Why IBM is speculating on blockchain

The tech giants seem to be all in on blockchain.

  • With everyone from Google, to Amazon, to Long Island Iced Tea dipping their toes into blockchain recently, it's hardly surprising that IBM has decided to jump on the bandwagon - and on a huge scale.
  • IBM stands to gain a significant amount by getting in on the action early. There's a reason why blockchain is gaining popularity so quickly. Its potential to improve business efficiency across a huge range of industries is huge.
  • If they play their cards right and learn from their mistakes with Watson, IBM will have a significant advantage over its competitors across the blockchain industry in the long-term.

The IBM blockchain commitment

i.vimeocdn.com

There are multiple reasons why IBM should have such a vested interest in blockchain technology.

First and foremost is the undeniable fact that blockchain is moving to the mainstream very quickly. Studies by Gartner have revealed that the business value of blockchain technology is expected to reach $176 billion by 2025, and is set to increase even further to a staggering $3.1 trillion by 2030.

If this prediction turns out to be true, IBM stands to gain a significant amount by getting in on the action early. There's a reason why blockchain is gaining popularity so quickly. Its potential to improve business efficiency across a huge range of industries is huge.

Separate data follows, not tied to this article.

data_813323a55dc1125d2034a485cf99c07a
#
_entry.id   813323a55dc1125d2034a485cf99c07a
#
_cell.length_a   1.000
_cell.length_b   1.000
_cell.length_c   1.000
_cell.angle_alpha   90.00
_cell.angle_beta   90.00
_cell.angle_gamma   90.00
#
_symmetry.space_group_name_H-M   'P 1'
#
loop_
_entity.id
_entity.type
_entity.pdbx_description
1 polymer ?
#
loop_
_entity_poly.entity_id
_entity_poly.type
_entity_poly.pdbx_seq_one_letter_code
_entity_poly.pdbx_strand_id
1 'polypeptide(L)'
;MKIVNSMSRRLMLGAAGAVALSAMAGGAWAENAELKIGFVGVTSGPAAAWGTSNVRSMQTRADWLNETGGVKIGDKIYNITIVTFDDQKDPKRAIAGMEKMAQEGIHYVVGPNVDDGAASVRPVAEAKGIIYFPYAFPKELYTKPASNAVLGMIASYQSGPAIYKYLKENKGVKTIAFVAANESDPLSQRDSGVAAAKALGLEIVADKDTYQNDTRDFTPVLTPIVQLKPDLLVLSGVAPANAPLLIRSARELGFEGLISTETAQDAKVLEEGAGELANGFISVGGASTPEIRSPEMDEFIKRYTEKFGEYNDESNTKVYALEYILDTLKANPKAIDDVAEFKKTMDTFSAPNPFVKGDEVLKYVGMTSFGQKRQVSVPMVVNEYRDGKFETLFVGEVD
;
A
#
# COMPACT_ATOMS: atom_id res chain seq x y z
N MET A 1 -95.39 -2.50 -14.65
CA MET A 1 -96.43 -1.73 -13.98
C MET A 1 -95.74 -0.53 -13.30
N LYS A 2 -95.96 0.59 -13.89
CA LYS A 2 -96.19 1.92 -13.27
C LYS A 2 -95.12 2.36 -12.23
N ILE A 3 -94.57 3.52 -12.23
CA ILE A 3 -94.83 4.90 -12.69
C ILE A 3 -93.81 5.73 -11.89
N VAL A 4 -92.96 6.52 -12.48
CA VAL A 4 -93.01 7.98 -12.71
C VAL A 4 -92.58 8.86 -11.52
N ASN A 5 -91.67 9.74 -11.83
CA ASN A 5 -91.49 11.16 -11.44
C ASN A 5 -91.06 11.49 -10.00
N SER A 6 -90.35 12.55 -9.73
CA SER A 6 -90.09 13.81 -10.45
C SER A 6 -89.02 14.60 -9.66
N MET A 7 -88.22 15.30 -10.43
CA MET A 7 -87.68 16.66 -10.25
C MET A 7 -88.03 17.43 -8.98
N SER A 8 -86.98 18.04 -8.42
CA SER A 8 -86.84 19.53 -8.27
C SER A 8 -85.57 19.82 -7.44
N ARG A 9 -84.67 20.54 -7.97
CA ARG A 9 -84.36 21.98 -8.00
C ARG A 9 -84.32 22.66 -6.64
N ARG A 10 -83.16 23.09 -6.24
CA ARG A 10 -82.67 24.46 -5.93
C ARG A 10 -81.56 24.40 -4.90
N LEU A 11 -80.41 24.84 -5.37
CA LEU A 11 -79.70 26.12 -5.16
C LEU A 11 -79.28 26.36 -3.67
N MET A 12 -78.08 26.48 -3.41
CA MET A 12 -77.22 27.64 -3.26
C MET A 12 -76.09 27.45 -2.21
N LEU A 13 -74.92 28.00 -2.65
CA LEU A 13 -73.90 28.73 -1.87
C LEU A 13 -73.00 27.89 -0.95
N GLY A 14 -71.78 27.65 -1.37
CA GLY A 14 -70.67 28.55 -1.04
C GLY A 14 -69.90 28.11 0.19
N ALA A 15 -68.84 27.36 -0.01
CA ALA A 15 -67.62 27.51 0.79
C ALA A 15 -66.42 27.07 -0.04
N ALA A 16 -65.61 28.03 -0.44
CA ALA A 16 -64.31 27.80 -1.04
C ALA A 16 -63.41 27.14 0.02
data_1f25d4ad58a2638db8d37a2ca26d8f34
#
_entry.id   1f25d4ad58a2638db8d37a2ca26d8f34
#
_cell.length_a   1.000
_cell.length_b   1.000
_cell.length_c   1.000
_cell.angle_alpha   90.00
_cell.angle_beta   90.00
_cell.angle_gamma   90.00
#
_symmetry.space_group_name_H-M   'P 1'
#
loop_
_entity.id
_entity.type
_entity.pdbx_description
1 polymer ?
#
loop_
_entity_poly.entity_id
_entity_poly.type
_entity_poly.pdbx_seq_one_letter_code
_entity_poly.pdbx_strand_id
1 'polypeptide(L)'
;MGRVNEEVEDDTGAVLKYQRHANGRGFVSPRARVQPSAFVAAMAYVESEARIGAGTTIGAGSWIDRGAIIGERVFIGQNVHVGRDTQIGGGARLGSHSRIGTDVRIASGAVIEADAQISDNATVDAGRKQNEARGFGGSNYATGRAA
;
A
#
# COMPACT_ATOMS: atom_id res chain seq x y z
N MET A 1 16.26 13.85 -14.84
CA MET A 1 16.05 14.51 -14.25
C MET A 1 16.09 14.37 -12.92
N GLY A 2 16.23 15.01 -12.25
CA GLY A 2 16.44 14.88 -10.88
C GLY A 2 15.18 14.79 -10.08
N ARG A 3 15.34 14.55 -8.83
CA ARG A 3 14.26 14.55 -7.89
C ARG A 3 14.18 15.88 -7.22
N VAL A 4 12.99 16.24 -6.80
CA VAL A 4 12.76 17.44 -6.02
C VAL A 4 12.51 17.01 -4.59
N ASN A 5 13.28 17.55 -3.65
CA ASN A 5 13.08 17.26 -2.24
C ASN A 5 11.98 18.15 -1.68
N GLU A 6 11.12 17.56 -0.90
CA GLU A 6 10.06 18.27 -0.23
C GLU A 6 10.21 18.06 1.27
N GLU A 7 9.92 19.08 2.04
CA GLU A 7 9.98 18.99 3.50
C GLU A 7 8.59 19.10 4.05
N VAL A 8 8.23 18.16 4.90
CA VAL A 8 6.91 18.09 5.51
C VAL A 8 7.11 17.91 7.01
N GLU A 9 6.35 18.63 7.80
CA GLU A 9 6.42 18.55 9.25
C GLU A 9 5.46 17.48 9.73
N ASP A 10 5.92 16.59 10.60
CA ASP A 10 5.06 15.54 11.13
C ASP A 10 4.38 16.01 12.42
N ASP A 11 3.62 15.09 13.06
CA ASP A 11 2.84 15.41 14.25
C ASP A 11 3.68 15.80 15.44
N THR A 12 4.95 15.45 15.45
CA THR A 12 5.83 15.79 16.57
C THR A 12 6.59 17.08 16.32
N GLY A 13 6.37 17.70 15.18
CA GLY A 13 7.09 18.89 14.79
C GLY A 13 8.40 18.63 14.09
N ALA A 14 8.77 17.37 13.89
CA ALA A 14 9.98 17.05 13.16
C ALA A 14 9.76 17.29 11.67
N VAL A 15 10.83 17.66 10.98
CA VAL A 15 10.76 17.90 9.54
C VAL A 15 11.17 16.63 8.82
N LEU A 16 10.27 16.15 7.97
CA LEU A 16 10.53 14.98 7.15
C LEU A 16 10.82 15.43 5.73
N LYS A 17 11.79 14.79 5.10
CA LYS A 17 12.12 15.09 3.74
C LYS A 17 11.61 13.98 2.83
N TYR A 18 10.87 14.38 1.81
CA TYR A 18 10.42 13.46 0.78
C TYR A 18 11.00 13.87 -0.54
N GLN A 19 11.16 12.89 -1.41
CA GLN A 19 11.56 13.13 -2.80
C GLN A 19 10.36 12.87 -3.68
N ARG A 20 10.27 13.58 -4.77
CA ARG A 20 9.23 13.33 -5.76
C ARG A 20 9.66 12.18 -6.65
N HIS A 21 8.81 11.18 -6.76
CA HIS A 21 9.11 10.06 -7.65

Some of its biggest potential uses include:

  • Improving supply-chain-management by increasing traceability and cost-effectiveness, while simplifying processes such as ownership transfer, production process assurance, and payments.
  • Improving quality assurance by quickly pinpointing the source of any irregularities in the supply chain. This makes it faster and cheaper for businesses to carry out investigations. In certain industries, such as the food industry, this is critical in order to improve safety.
  • Smart contracts will be able to save companies substantial amounts of money by cutting out middlemen and enabling agreements to be automatically validated, signed, and enforced.

Following these applications, IBM has identified healthcare, financial services, and shipping as three of the main industries where blockchain technology could provide the most value in the future.

Of course, these are all massive industries, and disrupting them will be no small feat.

Industry insiders believe that IBM will pave the way for future innovation and projects to develop blockchain solutions.

Co-founder of Tatau Andrew Fraser has said that :

"IBM are a thought leader in the Blockchain space, and like many other large corporations, are investing heavily in this nascent technology. The key to their success will be partnerships with other innovators which will help accelerate their developments and minimize risk"